Meituan delivery drivers take a break near a giant screen showing a news conference by Premier Li Keqiang, following the closing session of the National People’s Congress in Beijing on March 11. Photo: Reuters
by Tai Hui
by Tai Hui

As China’s tech sector gets back on its feet, look beyond internet companies

  • Beijing’s tone on the tech sector has shifted, focusing on healthy development, and greater regulatory clarity is allowing companies to adjust their business models
  • However, beyond the usual internet-based companies, those in the semiconductor and electric vehicle sectors are attracting investor interest
Last year was a year of regulatory overhaul for the Chinese internet sector, which triggered a prolonged period of tech stock corrections in Hong Kong and New York. If 2021 was a year of establishing the new regulatory framework, 2022 is a year of implementation.

Tech giants are still being penalised for past breaches, but at least the regulatory uncertainties have been reduced and this could help improve investor confidence in the medium term.

The 2021 regulatory reform came under several broad themes. These included tackling monopolistic behaviour and squeezing out competition; adequate pay and social security coverage for delivery riders; limiting minors’ time spent on video games; and, customer data protection.
Some of these themes can be linked back to the drive for common prosperity. For example, anti-monopoly rules seek to protect small and medium-sized companies, and prevent large businesses from abusing their market position.

These policies are not unique to China. Many economies are looking to, or have already applied, similar policies to reduce income inequality. However, the rapid pace of the roll-out of the regulations in China was often unexpected. In other countries, investors could track the legislative process or legal proceedings to see if new rules would be introduced, and the details of the rules.

Such a process can take months, sometimes years. The rapid implementation in China surprised both domestic and international investors and raised questions about the future prospects of these companies in generating profit. There are also concerns that tighter regulation could discourage innovation and creativity.

China’s e-commerce crackdown puts tech giants in line with national policy

Since the second quarter of this year, Beijing’s tone has shifted and it is now focused on promoting the sector’s healthy development. This was seen as supporting the need for the continuing development of the internet and platform economy, once the problems mentioned above have been addressed.
After all, it’s hard to see Chinese consumers retreating from online shopping and digital payments. This industry can also help boost the economy, which is seeing a slow recovery from lockdowns in the second quarter, as well as a lack of confidence in the housing market amid the recent mortgage crisis.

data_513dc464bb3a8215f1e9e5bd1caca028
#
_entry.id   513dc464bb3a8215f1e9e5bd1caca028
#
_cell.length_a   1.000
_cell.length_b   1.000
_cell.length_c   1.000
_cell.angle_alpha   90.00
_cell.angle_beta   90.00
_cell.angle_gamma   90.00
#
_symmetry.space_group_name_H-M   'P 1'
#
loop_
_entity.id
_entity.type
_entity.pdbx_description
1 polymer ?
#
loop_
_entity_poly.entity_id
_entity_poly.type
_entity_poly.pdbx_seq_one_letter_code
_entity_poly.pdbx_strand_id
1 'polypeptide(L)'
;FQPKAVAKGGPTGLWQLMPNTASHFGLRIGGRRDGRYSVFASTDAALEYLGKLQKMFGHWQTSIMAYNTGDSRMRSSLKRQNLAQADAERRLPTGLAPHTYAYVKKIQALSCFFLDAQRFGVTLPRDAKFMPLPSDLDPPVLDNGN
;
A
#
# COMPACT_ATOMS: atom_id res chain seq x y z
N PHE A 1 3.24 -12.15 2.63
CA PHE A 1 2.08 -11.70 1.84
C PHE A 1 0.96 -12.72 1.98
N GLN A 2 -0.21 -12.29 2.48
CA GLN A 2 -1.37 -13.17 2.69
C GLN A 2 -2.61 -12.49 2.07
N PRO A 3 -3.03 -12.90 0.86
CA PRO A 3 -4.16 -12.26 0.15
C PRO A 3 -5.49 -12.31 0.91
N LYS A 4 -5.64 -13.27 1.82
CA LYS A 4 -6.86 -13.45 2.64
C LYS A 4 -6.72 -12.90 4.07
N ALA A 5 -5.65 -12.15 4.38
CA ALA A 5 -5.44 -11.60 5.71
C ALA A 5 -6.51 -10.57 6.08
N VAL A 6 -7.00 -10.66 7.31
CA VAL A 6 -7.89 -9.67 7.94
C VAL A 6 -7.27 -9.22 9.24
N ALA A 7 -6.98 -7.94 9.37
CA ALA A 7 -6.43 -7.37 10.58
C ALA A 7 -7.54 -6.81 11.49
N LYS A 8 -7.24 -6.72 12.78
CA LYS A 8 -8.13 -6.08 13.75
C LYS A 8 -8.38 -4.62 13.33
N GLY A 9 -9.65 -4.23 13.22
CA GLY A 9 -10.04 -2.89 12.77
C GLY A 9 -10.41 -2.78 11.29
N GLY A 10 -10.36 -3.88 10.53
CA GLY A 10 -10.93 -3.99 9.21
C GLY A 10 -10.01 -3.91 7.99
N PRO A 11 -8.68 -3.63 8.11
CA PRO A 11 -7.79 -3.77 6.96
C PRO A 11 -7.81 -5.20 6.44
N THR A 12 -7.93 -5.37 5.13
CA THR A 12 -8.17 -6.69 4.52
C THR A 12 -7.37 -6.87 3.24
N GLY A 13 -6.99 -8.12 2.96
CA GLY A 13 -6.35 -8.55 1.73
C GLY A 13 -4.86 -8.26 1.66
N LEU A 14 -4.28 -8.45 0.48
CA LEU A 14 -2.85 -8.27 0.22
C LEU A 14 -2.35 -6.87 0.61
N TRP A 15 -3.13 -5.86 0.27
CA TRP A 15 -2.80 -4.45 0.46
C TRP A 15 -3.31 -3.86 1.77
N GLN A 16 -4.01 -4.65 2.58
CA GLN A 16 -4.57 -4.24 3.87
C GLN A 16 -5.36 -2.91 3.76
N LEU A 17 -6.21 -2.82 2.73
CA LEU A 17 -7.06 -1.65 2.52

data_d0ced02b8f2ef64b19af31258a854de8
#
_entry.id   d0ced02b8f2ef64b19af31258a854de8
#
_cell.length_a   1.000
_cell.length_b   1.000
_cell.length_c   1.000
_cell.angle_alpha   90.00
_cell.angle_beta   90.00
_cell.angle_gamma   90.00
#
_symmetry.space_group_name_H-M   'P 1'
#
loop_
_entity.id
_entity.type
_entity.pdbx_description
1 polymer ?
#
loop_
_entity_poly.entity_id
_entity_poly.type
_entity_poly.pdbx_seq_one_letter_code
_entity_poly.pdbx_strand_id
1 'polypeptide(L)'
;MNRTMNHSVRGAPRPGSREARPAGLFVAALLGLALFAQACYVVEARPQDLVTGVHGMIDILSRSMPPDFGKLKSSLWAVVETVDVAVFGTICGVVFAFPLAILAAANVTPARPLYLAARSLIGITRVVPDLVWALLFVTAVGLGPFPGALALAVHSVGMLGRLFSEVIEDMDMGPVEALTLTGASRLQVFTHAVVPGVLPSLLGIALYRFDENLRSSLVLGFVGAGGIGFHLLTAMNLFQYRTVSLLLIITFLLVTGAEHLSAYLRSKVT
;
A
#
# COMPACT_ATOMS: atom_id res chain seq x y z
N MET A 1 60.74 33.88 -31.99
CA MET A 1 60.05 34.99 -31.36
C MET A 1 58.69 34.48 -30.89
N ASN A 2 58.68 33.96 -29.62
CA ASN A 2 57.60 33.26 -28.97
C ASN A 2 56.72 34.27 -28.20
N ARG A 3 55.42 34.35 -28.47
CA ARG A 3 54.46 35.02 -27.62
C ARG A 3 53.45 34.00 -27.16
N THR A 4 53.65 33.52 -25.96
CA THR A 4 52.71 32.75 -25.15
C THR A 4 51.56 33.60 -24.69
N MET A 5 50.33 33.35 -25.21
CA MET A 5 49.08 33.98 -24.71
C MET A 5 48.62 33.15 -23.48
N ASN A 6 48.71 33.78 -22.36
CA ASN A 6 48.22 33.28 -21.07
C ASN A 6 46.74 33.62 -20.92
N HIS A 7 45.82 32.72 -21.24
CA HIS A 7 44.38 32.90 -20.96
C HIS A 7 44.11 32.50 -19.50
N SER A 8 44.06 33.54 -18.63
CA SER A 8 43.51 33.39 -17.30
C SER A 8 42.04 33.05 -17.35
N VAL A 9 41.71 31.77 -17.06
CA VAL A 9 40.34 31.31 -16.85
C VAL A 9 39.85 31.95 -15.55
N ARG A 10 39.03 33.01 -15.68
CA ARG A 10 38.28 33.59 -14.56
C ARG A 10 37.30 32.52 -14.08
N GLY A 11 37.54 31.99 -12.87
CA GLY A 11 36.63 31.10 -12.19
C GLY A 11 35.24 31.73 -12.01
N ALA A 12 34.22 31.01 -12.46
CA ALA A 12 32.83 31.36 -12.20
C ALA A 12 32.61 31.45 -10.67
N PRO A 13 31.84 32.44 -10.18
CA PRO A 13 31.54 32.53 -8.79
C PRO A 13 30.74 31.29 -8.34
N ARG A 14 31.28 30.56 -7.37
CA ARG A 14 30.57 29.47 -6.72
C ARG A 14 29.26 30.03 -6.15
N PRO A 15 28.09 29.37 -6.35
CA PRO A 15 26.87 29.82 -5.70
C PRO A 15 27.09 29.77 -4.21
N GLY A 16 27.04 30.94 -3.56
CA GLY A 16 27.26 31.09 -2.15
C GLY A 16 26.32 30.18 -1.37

Singles’ Day 2021 in China shifts focus from consumerism to social responsibility

Singles’ Day 2021 in China shifts focus from consumerism to social responsibility
Tech companies are also making adjustments. Recent earnings results show that their revenue has been hit hard by the new regulatory requirements as well as China’s economic slowdown.

As regulators’ requirements become clearer, companies are in a better position to alter their business model. Hence, the impact on revenue should fade over time. Moreover, these companies are no longer expanding at all costs. They have been looking for ways to reduce costs to protect profits, implying that their earnings should return to a more positive growth path in 2023.

Hence, for these companies, the near-term challenge is shifting from complying with regulations to coping with cautious consumer sentiment and a slow economic recovery.
Yet, in addition to these internet companies, there are other areas of tech that are enjoying policy tailwinds, as geopolitical tensions have prompted Beijing to focus more on reducing China’s dependence on imported semiconductors and software.
There is also an emphasis on nurturing the electric vehicle industry. China is already the largest electric vehicle (EV) market in the world. In 2021, it had 7.8 million battery EVs or plug-in hybrid vehicles in use, more than the US and Europe combined.
It also has more than 1.1 million EV charging points around the country, more than triple the number in Europe. Not only are EVs an important part of China’s decarbonisation plan, they are also the route to break into the global automobile market, which has been dominated by the US, Europe and Japan in the past century.

China’s e-commerce crackdown puts tech giants in line with national policy

Investors are not only looking at EV companies to take advantage of this development. Components used in EVs are significantly different from those in vehicles with traditional internal combustion engines. Hence, the companies that produce these components, especially batteries, are also attracting attention.

Chinese internet companies still have some adjustments to make before they return to brighter days, but the worst is probably over for investors. And there are new technologies emerging that could take over, generating rapid revenue and profit growth, based on China’s structural trends and industrial policies. This should allow for a more interesting investment landscape in the years ahead.

Tai Hui is chief market strategist for the Asia-Pacific at JP Morgan Asset Management